Queens, that New York borough on the other side of the East River from uptown Manhattan, now has its own international exhibition -- the borough is, after all, the most culturally diverse county in the nation, with over 50 percent of the households headed by first-generation immigrants. The "Queens International" opens at the Queens Museum of Art, Aug. 11-Nov. 3, 2002, with works by approximately 20 artists who live or work in Queens but nevertheless maintain a strong connection to their native country. Participants in the exhibition are to be selected in June through an open-call jury process. For more information, see www.queensmuse.org.
SEATTLE MUSEUM UNVEILS SCULPTURE PARK PLAN
The Seattle Art Museum has unveiled the design by Weiss/Manfredi Architects for the museum's new Olympic Sculpture Park, an 8.5-acre former industrial site overlooking the city's Puget Sound waterfront. The "topographically animated" Z-shaped park, joining three sites otherwise separated by train tracks and roads, is to hold works from SAM's collection (like Alexander Calder's 1971 sculpture Eagle) as well as special commissions and installations. The park is to contain a 7,000-square-foot pavilion descend from the edge of the city down to the waterfront through what will be three archetypal Northwest landscapes -- a dense evergreen forest, a deciduous forest, and a shoreline garden. Construction of the $60-million project, for which $17 million is in hand, begins in 2003.
EXPANDING THE PHILLIPS
The Phillips Collection in Washington, D.C., has announced plans for an $18-million, 30,000-square-foot annex to the museum's current Dupont Circle facility. Designed by Cox Graae + Spack Architects, the new structure adds 11,833 square feet of gallery space and provides a 180-seat auditorium as well as a center for studies in modern art. Construction won't affect programs in the museum's original 1887 Georgian revival mansion -- which hosts "Pierre Bonnard: Early and Late," starting Sept. 22, 2002 -- but will cause the closure of the Goh Annex; some 55 works ordinarily on view there are to be sent on a five city tour as "Beyond Isms: Masterworks from El Greco to Picasso," bowing at the Houston MFA in September.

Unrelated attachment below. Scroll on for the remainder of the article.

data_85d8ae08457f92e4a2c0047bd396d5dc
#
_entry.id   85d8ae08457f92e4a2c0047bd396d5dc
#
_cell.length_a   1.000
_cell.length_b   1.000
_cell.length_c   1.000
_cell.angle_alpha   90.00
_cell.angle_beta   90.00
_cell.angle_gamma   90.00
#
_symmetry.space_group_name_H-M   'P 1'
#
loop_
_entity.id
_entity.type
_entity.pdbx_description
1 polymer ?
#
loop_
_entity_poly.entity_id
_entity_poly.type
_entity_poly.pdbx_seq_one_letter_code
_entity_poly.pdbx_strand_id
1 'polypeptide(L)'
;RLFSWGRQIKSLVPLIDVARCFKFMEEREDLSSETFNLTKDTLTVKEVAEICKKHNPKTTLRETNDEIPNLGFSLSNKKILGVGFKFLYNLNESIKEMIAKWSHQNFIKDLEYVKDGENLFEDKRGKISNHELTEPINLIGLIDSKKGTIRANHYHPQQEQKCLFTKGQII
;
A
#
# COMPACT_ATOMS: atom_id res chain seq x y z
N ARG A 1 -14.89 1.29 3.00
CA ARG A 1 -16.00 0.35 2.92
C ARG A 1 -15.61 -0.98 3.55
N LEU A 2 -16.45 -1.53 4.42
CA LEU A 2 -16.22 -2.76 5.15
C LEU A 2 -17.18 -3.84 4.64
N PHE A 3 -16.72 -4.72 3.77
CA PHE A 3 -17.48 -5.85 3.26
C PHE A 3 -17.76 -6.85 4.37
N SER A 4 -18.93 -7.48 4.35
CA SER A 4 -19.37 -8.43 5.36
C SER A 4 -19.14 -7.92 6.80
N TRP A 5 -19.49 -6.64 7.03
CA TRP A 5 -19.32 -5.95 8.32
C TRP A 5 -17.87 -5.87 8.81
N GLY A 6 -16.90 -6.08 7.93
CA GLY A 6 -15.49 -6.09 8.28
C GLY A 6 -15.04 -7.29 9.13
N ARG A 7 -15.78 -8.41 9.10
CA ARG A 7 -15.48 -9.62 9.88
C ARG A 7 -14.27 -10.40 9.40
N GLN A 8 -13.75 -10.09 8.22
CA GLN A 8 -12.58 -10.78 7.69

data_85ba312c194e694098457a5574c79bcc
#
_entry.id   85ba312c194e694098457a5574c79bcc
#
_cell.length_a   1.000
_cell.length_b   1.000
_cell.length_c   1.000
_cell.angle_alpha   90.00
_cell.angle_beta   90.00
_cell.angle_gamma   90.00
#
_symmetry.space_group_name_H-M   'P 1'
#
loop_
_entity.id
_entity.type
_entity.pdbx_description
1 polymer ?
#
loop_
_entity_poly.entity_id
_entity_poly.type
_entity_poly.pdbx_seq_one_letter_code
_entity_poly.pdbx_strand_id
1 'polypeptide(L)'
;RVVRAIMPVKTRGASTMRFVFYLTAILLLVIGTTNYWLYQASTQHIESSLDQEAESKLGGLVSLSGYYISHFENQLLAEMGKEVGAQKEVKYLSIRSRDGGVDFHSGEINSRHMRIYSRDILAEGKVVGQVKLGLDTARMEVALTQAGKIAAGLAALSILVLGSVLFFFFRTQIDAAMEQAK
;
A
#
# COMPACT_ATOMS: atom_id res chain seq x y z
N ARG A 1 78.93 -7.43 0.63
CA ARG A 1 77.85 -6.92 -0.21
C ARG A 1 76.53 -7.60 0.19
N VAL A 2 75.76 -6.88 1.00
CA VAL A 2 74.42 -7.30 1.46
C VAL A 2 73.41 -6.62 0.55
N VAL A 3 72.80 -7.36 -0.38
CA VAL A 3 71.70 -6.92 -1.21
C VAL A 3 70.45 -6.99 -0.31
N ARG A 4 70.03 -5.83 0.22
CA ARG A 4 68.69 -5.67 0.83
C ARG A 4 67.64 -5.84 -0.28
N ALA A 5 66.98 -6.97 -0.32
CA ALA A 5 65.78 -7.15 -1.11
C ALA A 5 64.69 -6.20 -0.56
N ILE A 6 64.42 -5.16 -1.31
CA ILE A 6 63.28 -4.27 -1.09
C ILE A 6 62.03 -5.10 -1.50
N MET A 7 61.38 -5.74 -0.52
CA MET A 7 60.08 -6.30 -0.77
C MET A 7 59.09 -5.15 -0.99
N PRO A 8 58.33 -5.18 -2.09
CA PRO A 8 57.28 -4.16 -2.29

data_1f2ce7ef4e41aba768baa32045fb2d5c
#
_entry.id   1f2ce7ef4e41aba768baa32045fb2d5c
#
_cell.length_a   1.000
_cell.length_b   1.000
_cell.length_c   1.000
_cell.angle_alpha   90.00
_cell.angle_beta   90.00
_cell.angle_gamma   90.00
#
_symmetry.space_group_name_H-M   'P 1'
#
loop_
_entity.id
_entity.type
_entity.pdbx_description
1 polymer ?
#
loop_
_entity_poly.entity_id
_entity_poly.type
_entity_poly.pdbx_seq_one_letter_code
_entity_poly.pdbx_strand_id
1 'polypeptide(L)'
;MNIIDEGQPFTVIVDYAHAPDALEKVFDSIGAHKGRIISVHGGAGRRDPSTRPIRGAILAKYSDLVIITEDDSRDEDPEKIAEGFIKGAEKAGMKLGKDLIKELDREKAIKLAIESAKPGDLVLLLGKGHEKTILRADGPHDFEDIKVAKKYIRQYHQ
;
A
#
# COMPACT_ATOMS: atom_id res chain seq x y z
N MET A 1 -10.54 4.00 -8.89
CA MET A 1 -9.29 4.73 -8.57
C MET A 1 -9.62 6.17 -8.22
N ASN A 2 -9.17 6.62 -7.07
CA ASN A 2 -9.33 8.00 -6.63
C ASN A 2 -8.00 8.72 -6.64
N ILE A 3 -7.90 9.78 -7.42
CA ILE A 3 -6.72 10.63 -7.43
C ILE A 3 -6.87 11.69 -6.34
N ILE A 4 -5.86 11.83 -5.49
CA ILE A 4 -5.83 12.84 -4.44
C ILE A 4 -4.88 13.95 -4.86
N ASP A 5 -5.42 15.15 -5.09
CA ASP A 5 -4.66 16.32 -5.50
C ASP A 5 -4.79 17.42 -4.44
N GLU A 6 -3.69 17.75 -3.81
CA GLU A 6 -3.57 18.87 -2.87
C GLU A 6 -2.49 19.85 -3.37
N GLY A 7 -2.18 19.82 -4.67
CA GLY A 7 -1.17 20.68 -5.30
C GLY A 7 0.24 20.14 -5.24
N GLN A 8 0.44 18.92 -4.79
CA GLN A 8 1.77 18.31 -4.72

MACDOWELL MEDAL TO ROBERT FRANK
Photographer Robert Frank has won the MacDowell Medal for 2002, the annual award presented by the MacDowell Colony in Petersborough, N.H. The award is presented on Aug. 18 at the colony, the only day it is open to the general public (for info see www.macdowellcolony.org). Frank is the 43rd winner of the prize, which has gone in the past to Aaron Copland, I.M. Pei, Eudora Welty and Jasper Johns.
PRITZKER TO AUSTRALIAN
Australian architect Glenn Murcutt, a 66-year-old Sydney architect who works as a sole practitioner and is known for environmentally friendly, energy-conscious houses, receives the Pritzker Architecture Prize for 2002 in a ceremony on May 29 at Michelangelo's Campidoglio in Rome. Murcutt is the first Australian to win the prize, which has been awarded 26 times and carries a cash purse of $100,000.
GAVIN BROWN INVADES ROME
New York's charismatic avant-garde art dealer, Gavin Brown, is opening a new space in Rome this summer, as reported by Mark Kostabi in his recent Artnet column, Ask Mark Kostabi. Called "Roma Roma Roma," the new project is a collaboration between Brown, Toby Webster and Turin dealer Franco Noero, and is located at Via dell'Arco de' Tolomei, 2. For more info, try firstname.lastname@example.org.
ROHMER STAR IN MET, FRICK
As film writer Geoffrey O'Brien notes in the May Artforum, the new movie by the 82-year-old French auteur Eric Rohmer, The Lady and the Duke, is a digitalized version of the 1801 memoirs of British aristocrat Grace Dalrymple Elliott, lover of the Duc d'Orleans. An additional footnote was passed on to Artnet News by collector Norman Dubrow -- both the Metropolitan Museum and the Frick Collection hold portraits of Elliott by English aristocratic portraitist supreme Thomas Gainsborough in their collections. At the Met is a full-length figure while the Frick holds a smaller portrait.